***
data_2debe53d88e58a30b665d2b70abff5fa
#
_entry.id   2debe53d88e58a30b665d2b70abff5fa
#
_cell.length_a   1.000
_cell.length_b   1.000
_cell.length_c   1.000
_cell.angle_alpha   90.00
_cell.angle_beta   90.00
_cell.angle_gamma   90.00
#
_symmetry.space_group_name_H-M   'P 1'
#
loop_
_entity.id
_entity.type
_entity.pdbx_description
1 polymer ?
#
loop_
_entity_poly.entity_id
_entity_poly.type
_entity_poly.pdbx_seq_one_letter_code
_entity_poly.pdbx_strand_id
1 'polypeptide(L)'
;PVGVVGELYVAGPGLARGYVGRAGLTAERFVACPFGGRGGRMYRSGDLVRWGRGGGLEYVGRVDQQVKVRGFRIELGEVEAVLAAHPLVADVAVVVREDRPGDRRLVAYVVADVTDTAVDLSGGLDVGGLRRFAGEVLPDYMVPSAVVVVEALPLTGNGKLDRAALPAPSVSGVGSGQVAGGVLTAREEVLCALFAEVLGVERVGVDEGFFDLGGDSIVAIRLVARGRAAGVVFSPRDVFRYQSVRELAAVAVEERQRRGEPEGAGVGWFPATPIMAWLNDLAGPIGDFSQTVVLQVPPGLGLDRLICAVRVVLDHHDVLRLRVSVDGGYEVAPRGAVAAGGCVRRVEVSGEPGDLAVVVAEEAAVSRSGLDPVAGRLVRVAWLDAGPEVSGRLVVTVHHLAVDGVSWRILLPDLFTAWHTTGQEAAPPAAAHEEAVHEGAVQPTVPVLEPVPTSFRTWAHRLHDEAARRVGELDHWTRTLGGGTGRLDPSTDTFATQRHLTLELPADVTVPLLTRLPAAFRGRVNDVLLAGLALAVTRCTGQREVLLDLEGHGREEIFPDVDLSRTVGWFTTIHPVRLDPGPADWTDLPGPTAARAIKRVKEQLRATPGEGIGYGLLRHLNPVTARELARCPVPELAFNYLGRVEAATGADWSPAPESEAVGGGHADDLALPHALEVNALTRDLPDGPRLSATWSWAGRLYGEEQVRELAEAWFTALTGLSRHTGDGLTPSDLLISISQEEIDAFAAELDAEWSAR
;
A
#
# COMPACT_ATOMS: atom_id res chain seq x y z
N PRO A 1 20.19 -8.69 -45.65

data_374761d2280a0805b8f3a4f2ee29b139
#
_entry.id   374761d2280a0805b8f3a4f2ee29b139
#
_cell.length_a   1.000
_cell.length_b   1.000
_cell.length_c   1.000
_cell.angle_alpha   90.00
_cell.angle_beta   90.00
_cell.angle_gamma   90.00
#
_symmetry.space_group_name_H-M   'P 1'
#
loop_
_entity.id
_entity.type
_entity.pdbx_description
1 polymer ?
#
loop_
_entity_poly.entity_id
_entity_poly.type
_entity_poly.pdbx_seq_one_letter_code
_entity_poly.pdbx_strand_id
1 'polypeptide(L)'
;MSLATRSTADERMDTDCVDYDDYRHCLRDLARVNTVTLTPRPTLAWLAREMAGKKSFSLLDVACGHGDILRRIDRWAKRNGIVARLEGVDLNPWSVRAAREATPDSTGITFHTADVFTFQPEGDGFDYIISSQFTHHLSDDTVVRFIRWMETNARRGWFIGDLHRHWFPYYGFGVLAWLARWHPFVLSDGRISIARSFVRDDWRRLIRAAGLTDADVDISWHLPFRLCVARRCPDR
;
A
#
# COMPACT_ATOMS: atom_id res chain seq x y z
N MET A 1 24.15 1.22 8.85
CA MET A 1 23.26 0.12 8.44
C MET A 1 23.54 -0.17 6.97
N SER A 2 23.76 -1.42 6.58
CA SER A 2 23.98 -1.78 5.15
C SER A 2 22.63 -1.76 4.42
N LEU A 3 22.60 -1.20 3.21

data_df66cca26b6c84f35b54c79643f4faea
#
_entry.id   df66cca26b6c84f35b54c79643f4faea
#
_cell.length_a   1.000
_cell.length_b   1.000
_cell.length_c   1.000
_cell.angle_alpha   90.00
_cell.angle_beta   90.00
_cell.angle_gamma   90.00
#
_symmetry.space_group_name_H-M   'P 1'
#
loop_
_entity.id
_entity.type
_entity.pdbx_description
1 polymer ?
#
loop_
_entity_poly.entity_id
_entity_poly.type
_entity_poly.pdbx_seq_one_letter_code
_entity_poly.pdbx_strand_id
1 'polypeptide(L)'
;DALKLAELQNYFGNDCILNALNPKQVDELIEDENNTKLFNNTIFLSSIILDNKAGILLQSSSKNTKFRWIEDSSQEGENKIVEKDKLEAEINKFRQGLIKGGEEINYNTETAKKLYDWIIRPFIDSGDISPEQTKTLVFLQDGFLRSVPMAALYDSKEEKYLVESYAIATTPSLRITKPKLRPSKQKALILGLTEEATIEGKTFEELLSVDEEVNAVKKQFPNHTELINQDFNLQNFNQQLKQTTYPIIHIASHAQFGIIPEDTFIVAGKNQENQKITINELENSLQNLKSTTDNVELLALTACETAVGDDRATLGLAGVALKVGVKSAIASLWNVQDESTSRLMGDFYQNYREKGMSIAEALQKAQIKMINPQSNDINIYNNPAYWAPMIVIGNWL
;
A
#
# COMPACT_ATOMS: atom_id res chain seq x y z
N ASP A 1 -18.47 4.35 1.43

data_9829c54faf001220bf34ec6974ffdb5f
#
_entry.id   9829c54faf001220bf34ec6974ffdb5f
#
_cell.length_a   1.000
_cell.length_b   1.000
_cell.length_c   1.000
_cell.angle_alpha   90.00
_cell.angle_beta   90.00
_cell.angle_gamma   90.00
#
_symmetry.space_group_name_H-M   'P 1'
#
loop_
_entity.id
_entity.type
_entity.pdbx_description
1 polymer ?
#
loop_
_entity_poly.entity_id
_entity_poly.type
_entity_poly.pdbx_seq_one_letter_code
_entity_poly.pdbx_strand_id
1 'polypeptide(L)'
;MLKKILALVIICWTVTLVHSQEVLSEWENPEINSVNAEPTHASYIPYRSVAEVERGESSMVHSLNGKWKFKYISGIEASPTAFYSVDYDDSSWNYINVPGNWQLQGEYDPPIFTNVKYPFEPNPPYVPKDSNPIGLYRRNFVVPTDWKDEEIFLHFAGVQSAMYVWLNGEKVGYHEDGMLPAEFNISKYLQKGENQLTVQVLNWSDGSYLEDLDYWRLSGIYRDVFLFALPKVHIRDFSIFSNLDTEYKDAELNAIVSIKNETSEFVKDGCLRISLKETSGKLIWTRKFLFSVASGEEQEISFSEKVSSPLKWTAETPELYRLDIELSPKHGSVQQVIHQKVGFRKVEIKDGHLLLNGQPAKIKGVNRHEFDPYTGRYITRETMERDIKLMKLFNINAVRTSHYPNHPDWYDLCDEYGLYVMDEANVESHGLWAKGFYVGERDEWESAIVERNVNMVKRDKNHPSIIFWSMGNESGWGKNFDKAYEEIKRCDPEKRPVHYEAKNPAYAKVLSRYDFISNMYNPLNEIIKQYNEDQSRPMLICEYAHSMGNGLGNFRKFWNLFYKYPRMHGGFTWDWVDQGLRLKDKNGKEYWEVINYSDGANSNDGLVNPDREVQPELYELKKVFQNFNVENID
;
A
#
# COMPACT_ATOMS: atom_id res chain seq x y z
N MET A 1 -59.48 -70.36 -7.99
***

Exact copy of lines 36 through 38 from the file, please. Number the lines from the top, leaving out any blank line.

_cell.length_a   1.000
_cell.length_b   1.000
_cell.length_c   1.000